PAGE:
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“Bite-Size Bits of Local, National, and Global History”
Grafton in Worcester County, Massachusetts — The American Northeast (New England)
 

Hassanamesit

1630 - 1930

 
 
Hassanamesit Marker image. Click for full size.
By Russell C. Bixby, June 8, 2011
1. Hassanamesit Marker
Note: Marker pictured in its original location. It was refurbished and replaced, in 2016, across the street where it is more accessible.
Inscription. John Eliot established here in 1651 a village of Christian Indians called Hassanamesit - "at a place of small stones." It was the home of James the Printer who helped Eliot to print the Indian Bible.
 
Erected 1930 by Massachusetts Bay Colony-Tercentenary Commission.
 
Marker series. This marker is included in the Massachusetts Bay Colony—Tercentenary Commission Markers marker series.
 
Location. 42° 12.408′ N, 71° 41.109′ W. Marker is in Grafton, Massachusetts, in Worcester County. Marker is on Grafton Town Common. Touch for map. Marker located on Town Common at intersection of Worcester Street, Millbury Street and South Street. Marker is in this post office area: Grafton MA 01519, United States of America.
 
Other nearby markers. At least 8 other markers are within 7 miles of this marker, measured as the crow flies. Thomas Hooker Trail (approx. 0.7 miles away); Indian Reservation (approx. one mile away); The Old Connecticut Path (approx. 4.5 miles away); Jonas Rice (approx. 5.8 miles away); Wigwam Hill (approx. 6 miles away); Samuel Leonardson (approx. 6.1 miles away but has been reported missing); Worcester (approx. 6.4 miles away); Gen. Henry Knox Trail (approx. 6.4 miles away). Touch for a list and map of all markers in Grafton.
 
More about this marker.
Hassanamesit Marker image. Click for full size.
By Robert Aberg, March 8, 2016
2. Hassanamesit Marker
New location within common for easy pedestrian access.
The marker was removed for restoration in November, 2014 by the Grafton Highway Dept. The marker was taken to Worcester Technical High School by members of the Grafton Historical Commission and was repaired, restored, and repainted using Massachusetts DOT paint color and formulation (ref: http://www.thegraftonnews.com/worcester-tech-students-restore-historical-markers-to-their-former-glory/ ). The marker was remounted November 24, 2015 by the Grafton Parks & Cemeteries Dept. in a new location within the town common about 75 feet west of the previous location at the town's Civil War memorial.
 
Also see . . .
1. Historical Markers Erected by Massachusetts Bay Colony Tercentenary Commission (1930). Original 1930 publication by the Commonwealth of Massachusetts of Tercentenary Commission Markers, commemorating the three hundredth anniversary of the Massachusetts Bay Colony. (Submitted on June 8, 2011, by Russell Chaffee Bixby of Bernardston, Massachusetts.) 

2. Grafton Historical Society. The Grafton Historical Society, incorporated in 1964, is a private organization that collects, preserves and interprets objects related to the history of Grafton, Massachusetts. The office and museum are located in the Lower Level of the Grafton Town House (the former Town Hall). (Submitted on September 10, 2011, by Russell Chaffee Bixby of Bernardston, Massachusetts.)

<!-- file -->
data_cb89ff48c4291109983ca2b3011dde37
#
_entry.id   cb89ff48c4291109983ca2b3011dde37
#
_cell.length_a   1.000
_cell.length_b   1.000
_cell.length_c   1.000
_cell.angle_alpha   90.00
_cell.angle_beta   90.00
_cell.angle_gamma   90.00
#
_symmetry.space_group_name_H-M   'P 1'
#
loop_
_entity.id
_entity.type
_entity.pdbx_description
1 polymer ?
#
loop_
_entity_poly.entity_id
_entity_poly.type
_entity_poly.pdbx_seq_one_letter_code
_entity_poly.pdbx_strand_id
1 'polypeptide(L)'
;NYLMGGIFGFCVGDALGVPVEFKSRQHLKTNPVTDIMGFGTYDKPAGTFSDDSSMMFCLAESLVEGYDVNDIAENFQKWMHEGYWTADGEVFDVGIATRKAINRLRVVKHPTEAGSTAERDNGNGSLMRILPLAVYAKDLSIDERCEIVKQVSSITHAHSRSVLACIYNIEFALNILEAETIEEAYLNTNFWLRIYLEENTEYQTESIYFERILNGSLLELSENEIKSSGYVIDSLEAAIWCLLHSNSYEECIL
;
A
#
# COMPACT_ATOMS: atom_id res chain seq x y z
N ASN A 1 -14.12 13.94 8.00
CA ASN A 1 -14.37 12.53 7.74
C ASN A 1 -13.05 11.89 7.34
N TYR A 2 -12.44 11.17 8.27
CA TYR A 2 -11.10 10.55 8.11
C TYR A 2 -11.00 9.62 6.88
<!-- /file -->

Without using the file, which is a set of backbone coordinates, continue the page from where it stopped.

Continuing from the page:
Hassanamesit Marker image. Click for full size.
By Robert Aberg, March 8, 2016
3. Hassanamesit Marker
New location within town common
 
 
Categories. Colonial Era
 
John Eliot image. Click for full size.
By Allen C. Browne, August 9, 2015
4. John Eliot
This portrait by of John Eliot an unknown artist hangs in the National Portrait Gallery in Washington, DC.

“No Puritan leader in seventeenth-century New England was more interested in the welfare of the region's Native American population than John Eliot. A graduate of Cambridge University, Eliot immigrated to Boston in 1631. While serving as the pastor of a church in Roxbury, Eliot began to search for ways to perform missionary work among the region's tribal communities. He studied the local Algonquian language, and by 1646 he was preaching to the native inhabitants in their own language.

In order to protect his potential Christian converts, he established the first of fourteen towns for so called ‘praying Indians’ in 1651. Perhaps his most extraordinary accomplishment, though, was the translation of the Bible into an Algonquian dialect a task that required Eliot to invent new words and new grammatical structures. Its publication in 1661 marked the first printing of a Bible in America.” — National Portrait Gallery
Grafton Town Common image. Click for full size.
By Russell C. Bixby, June 8, 2011
5. Grafton Town Common
 
 
Credits. This page was last revised on June 16, 2016. This page originally submitted on June 8, 2011, by Russell Chaffee Bixby of Bernardston, Massachusetts. This page has been viewed 614 times since then and 53 times this year. Last updated on March 14, 2016, by Robert Aberg of Grafton, Massachusetts. Photos:   1. submitted on June 8, 2011, by Russell Chaffee Bixby of Bernardston, Massachusetts.   2, 3. submitted on March 14, 2016, by Robert Aberg of Grafton, Massachusetts.   4. submitted on October 24, 2015, by Allen C. Browne of Silver Spring, Maryland.   5. submitted on June 8, 2011, by Russell Chaffee Bixby of Bernardston, Massachusetts. • Bill Pfingsten was the editor who published this page.
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